Irrigation & Water
In order to maximize the use of fertilizers, land, and equipment use, a plant must have as much water as it wants. This is most sustainably done by using irrigation systems that have excellent distribution uniformity (drip, micro-sprinklers and hand move sprinklers). Additionally, these systems must be operated on an irrigation schedule that matches plant water-use requirements while taking into account factors like weather and development stage of the crop.
Applying too much water to a crop not only wastes water, but washes valuable nutrients out of the plant’s root zone, while applying too little water cripples a plant's ability to make the best use of the natural resources it has been given.
Farm employees are an essential and often overlooked component of a sustainable food system. These men and women are the backbone of the farming industry who work extremely hard and earn surprisingly small wages.
It is essential that this group of people have year-round work so they can sustain their families and their communities. Many farms manage only one crop which requires a large influx of labor for a concentrated period of time and then an expectation that the labor force will figure something out for the rest of the season.
By managing many different crops and focusing on creating year-round work, our farm is able to provide sustainable jobs to most of our farm team.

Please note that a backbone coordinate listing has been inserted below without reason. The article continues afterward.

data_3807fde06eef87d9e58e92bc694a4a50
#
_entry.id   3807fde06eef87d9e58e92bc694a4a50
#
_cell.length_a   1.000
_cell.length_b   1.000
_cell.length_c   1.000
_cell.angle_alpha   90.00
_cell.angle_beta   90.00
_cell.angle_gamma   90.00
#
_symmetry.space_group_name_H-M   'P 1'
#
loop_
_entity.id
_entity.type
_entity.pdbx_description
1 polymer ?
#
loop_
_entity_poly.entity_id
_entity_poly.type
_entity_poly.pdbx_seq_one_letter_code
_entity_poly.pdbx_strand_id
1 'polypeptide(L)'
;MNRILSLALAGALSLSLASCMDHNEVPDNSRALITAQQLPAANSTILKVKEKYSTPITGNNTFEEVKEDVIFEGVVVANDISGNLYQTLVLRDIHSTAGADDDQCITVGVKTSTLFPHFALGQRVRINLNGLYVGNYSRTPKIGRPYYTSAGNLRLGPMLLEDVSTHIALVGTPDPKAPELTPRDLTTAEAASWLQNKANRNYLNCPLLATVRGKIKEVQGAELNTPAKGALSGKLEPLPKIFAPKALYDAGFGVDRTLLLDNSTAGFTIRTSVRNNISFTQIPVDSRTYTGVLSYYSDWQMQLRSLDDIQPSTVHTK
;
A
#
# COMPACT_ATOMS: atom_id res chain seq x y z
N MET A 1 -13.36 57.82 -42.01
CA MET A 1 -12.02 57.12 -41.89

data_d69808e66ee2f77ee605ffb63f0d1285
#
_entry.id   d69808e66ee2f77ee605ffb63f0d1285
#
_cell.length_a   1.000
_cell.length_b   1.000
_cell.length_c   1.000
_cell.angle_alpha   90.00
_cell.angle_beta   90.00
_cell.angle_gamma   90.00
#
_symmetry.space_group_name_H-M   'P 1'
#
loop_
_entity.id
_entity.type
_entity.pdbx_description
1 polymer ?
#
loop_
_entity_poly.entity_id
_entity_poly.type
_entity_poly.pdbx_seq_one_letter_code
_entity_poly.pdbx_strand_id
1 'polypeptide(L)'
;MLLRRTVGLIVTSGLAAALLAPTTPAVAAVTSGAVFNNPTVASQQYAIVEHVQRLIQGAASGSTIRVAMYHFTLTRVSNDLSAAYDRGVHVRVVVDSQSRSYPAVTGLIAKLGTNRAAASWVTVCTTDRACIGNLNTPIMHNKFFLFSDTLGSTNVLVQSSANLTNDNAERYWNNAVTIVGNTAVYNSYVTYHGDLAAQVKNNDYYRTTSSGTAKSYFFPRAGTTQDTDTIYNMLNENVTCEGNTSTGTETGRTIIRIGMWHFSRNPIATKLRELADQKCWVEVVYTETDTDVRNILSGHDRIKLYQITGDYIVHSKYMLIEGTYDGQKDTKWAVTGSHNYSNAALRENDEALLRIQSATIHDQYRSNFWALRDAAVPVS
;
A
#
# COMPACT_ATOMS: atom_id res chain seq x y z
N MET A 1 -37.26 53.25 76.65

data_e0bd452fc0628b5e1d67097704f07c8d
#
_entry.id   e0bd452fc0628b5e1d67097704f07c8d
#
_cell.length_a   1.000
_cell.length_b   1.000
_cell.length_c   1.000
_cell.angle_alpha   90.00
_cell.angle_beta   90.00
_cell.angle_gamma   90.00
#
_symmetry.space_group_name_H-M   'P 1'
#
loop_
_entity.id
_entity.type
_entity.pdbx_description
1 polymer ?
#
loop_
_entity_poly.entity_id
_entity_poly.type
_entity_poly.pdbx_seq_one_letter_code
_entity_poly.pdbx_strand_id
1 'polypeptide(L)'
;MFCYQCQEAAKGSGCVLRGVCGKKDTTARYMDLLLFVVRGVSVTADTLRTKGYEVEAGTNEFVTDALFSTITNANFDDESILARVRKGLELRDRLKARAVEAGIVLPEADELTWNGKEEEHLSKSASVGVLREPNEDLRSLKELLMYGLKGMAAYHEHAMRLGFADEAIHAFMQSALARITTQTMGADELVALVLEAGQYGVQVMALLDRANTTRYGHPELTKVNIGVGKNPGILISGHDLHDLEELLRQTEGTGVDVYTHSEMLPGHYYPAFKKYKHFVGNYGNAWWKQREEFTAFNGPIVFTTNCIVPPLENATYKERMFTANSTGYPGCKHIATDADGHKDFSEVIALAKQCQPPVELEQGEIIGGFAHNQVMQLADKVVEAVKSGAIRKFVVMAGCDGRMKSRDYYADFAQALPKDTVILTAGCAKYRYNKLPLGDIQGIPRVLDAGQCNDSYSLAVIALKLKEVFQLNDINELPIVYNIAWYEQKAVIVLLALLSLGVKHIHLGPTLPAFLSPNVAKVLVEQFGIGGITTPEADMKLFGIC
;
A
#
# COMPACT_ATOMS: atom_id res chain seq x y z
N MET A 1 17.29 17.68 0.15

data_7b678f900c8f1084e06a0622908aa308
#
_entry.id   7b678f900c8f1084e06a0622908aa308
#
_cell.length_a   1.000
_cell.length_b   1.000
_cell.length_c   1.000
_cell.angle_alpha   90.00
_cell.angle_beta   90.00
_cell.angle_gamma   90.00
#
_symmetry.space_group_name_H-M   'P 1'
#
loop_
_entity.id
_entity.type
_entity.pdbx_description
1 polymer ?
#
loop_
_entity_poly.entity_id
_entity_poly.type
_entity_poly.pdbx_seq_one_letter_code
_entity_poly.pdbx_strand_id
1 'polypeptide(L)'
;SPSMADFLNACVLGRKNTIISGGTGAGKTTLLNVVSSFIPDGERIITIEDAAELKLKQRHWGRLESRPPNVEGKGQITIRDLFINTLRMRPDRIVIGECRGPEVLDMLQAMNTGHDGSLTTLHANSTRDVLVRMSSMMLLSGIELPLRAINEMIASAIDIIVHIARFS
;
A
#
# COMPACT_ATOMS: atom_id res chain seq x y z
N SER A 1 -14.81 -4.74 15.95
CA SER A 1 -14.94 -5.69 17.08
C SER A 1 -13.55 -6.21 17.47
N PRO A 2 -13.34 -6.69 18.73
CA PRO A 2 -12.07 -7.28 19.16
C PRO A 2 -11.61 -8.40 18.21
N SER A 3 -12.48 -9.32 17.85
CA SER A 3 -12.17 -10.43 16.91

The most sustainable form of preventing plant disease is to rotate different types of crops through the same field. Soil that receives the same crops year-after-year can breed diseases that harm that crop by building up levels in soil that may permanently eliminate the soil’s ability to grow certain crops without toxic chemicals (which are not organic nor healthy for anything). Crop rotation also helps promote biodiversity on farms and maintain year-round employment for the farm team.
Farms manage land and resources that used to be the home to an untold variety and amount of wildlife. As stewards of both the land and the natural resources that go along with the land, we believe that sustainability includes promoting an ecosystem in which healthy crops, flora and fauna exist in a balanced eco-system.
On our farm, we set aside areas as wild and cultivated to California natives. We also preserve space between fields to create habitat for beneficial insects. Our farm's systems and operating procedures are customized to meet rigorous third-party Food Safety standards, but also protect the habitat that so many creatures depend upon.
Perhaps the most critical factor in a farm's sustainability is the ability for a farm to sell its product. After over 40 years of selling organic produce, we're proud of our high level of customer satisfaction and continued partnerships with retailers and customers. We build our customer satisfaction on 6 core components: food safety, quality, transparency, accountability, innovation and excellence.